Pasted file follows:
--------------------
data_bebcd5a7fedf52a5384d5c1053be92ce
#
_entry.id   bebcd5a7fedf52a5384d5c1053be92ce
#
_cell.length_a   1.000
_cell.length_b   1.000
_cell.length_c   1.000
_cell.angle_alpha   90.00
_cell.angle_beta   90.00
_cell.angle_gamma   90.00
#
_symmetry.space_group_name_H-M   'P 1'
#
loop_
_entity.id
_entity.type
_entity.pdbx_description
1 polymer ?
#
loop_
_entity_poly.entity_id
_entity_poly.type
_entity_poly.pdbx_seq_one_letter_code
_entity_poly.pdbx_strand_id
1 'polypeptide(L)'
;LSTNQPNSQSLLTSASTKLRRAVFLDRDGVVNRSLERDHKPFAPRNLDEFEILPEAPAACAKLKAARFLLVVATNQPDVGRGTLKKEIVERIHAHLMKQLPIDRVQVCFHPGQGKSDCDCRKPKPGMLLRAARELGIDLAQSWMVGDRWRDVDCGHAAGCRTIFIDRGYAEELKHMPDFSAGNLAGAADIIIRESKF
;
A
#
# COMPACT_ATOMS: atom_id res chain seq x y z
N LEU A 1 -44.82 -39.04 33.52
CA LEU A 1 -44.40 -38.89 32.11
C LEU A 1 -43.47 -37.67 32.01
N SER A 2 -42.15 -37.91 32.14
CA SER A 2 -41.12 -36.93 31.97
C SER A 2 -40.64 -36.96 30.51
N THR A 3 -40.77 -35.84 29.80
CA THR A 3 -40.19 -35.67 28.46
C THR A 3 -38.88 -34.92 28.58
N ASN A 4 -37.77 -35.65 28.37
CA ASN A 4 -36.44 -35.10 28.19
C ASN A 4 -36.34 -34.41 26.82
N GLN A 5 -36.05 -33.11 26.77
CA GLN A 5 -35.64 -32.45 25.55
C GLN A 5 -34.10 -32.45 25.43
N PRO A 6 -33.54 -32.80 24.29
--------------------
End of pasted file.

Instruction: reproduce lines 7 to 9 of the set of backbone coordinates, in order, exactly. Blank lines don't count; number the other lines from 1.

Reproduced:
_cell.length_c   1.000
_cell.angle_alpha   90.00
_cell.angle_beta   90.00